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Images Dated 2005 August

Available as Framed Photos, Photos, Wall Art and Gift Items

Choose from 12 pictures in our Images Dated 2005 August collection for your Wall Art or Photo Gift. Popular choices include Framed Photos, Canvas Prints, Posters and Jigsaw Puzzles. All professionally made for quick delivery.

Sean Macdermott. He was born John MacDermott in County Leitrim in 1884, though later Featured August Print

Sean Macdermott. He was born John MacDermott in County Leitrim in 1884, though later

Sean Macdermott.
He was born John MacDermott in County Leitrim in 1884, though later in life he adopted the Irish form of his name: Sean MacDiarmada1. In 1908 he moved to Dublin, by which time he was already involved in several separatist organizations, including Sinn Fein, and the Irish Republican Brotherhood (IRB). He was soon promoted to the Supreme Council of the IRB upon the recommendation of a senior member who was being removed for excessive drunkeness, as part of the ongoing reorganization, and he eventually was elected secretary.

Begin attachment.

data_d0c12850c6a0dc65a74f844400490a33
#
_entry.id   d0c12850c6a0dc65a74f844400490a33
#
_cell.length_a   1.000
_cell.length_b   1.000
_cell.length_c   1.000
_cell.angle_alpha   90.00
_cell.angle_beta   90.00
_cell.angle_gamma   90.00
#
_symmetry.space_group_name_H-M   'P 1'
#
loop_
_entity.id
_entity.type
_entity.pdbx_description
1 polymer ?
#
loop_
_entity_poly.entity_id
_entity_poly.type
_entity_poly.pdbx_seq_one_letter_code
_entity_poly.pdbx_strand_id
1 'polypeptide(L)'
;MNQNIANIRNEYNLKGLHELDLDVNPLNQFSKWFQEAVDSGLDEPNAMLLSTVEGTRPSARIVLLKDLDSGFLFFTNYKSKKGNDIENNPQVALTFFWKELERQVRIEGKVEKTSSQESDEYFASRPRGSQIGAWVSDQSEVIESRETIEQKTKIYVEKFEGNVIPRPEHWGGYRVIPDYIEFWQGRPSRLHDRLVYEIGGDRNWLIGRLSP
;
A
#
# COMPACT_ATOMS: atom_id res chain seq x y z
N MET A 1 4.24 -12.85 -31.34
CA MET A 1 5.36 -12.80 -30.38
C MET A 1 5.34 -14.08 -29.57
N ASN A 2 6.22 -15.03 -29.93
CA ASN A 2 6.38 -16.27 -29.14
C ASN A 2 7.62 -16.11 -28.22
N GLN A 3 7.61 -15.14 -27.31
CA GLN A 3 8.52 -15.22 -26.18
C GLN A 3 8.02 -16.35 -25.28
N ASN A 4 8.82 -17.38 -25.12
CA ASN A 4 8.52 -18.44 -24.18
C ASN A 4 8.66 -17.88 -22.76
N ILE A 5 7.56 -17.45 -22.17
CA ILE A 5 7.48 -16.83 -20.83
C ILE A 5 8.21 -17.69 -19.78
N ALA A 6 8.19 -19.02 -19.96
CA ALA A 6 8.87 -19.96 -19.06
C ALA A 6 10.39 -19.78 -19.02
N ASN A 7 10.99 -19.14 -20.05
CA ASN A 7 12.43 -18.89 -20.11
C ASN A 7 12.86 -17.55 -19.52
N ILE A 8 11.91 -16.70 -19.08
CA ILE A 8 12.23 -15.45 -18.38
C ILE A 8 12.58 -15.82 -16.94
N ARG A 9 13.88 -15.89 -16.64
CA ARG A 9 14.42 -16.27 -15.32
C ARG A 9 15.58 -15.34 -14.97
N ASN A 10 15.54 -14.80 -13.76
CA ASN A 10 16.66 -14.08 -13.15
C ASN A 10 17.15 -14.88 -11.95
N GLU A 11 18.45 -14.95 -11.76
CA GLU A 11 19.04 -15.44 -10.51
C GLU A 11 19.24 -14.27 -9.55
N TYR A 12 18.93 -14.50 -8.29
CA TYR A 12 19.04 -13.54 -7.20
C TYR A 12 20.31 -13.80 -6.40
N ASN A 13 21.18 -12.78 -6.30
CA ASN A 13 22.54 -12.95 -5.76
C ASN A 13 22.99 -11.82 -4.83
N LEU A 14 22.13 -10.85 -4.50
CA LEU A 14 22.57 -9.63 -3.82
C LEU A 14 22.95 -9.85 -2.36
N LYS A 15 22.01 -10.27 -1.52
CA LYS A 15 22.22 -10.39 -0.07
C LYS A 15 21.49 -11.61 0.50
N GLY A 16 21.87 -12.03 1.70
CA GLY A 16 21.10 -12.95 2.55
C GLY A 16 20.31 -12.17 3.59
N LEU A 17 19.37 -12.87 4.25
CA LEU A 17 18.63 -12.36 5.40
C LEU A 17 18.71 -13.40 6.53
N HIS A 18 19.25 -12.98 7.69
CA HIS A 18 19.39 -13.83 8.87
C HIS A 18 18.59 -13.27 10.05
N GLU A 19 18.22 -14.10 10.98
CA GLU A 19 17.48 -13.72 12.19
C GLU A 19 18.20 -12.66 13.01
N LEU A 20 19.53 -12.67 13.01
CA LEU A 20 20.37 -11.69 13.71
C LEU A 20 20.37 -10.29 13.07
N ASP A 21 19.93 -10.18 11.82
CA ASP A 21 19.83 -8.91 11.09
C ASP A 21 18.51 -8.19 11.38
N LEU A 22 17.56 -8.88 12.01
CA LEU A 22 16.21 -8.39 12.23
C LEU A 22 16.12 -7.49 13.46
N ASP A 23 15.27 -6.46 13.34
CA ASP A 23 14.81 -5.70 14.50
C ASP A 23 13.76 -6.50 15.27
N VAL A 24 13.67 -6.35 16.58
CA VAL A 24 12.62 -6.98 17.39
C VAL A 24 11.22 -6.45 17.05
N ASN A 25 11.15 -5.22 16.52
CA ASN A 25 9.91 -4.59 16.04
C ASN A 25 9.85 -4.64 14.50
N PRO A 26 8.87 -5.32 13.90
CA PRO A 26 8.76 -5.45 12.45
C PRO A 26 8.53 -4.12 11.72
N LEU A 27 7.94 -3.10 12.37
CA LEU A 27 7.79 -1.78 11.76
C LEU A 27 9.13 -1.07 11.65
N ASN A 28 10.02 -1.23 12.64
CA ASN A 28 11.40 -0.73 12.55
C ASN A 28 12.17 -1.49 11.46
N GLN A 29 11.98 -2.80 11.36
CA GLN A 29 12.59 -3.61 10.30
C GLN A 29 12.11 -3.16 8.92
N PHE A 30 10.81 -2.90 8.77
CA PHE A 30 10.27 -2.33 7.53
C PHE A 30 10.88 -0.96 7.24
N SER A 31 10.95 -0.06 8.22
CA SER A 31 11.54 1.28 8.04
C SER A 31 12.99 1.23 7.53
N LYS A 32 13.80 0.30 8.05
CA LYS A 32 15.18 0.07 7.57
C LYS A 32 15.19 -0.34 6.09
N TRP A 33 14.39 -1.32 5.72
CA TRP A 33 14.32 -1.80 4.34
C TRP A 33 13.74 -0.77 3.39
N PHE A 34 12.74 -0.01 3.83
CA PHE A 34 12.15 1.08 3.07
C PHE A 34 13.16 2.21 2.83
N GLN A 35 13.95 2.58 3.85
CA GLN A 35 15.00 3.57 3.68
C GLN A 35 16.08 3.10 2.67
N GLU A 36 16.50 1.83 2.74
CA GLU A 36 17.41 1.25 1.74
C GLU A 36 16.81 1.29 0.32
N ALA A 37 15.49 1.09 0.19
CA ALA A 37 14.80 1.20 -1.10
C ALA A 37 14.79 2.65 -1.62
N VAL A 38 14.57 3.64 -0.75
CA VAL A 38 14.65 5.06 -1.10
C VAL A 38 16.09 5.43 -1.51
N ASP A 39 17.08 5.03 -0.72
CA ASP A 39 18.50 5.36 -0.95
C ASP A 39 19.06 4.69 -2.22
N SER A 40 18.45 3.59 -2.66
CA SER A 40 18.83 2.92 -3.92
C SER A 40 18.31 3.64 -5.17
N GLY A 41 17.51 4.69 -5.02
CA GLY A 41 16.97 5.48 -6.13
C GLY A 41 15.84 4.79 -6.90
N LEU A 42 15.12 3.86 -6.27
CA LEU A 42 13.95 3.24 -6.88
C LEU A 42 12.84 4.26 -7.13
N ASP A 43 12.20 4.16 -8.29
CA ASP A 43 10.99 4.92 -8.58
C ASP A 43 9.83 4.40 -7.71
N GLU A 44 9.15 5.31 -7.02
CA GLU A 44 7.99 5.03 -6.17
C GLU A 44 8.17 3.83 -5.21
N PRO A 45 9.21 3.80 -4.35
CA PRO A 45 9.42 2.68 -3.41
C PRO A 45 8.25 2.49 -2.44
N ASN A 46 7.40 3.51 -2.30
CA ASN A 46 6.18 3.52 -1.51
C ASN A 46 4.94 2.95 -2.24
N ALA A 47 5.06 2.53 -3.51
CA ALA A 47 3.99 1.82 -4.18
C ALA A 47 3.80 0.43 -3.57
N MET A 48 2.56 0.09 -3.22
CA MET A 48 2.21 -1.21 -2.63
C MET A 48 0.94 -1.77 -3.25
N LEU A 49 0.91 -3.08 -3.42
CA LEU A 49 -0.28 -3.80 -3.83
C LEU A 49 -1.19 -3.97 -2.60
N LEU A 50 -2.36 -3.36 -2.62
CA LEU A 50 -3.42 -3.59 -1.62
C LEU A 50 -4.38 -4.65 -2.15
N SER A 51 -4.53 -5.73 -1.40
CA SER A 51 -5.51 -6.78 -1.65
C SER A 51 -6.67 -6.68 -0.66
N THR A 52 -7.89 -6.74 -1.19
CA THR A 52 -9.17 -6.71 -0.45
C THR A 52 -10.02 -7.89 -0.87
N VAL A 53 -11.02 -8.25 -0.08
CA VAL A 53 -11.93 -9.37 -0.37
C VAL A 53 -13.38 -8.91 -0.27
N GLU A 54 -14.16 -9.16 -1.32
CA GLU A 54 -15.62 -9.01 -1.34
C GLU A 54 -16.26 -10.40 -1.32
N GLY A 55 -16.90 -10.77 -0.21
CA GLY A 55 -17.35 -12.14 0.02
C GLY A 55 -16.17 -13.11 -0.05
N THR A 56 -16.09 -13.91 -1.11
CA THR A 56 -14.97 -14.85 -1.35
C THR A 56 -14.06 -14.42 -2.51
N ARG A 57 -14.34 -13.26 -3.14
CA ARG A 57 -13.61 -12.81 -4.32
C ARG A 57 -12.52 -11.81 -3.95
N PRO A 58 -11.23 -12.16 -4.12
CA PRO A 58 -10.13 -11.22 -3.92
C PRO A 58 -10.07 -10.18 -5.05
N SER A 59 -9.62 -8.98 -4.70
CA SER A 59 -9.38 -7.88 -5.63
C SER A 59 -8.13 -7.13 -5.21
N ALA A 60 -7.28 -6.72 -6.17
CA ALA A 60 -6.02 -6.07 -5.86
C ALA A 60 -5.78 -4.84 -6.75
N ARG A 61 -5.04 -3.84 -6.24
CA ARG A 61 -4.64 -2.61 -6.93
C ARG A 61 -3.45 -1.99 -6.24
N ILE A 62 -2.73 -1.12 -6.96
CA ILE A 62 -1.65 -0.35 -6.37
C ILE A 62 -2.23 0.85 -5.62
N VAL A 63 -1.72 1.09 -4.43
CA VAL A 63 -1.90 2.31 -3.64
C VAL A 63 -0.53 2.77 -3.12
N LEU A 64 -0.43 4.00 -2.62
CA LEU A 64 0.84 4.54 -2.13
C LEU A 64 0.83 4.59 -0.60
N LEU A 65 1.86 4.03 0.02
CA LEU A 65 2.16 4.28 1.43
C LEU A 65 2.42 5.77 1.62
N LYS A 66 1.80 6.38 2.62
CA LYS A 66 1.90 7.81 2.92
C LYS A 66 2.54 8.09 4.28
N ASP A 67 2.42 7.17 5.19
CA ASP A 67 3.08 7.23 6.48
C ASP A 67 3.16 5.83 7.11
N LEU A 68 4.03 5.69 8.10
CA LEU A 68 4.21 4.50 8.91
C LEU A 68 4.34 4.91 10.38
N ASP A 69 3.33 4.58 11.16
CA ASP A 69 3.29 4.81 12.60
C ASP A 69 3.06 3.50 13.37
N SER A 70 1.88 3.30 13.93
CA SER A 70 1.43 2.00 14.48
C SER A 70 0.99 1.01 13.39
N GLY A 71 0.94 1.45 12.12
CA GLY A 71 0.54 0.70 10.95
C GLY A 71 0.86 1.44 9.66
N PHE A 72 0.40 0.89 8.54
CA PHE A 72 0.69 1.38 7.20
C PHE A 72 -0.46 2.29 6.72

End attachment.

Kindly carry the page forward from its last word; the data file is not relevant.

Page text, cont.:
In 1910 he became manager of the radical newspaper "Irish Freedom," which he founded along with Bulmer Hobson and Denis McCullough. He also became a national organizer for the IRB, and was taken under the wing of veteran Fenian Tom Clarke. Shortly thereafter MacDermott was stricken with polio and forced to walk with a cane. In November, 1913 MacDermott was one of the original members of the Irish Volunteers, and continued to work effortlessly to bring that organization under IRB control. MacDermott proved himself to be one of the most radical and Machiavellian members until his death. When his close friend Bulmer Hobson voted to allow the Irish Parliamentary leader John Redmond to take control of the Volunteers, MacDermott never spoke to him again. In May, 1915, MacDermott was arrested in Tuam, County Galway, under the Defense of the Realm Act for giving a speech against enlisting into the British Army. He was released in September, where upon he joined the secret Military Committee of the IRB, which was responsible for planning the rising. Indeed it was MacDermott and Clarke who were most responsible for it. MacDermott took little part in the fighting of Easter week, but was stationed at the headquarters in the General Post Office. Following the surrender, he nearly escaped execution by blending in with the large body of prisoners, but was eventually recognized and summarily executed by firing squad on May 12.
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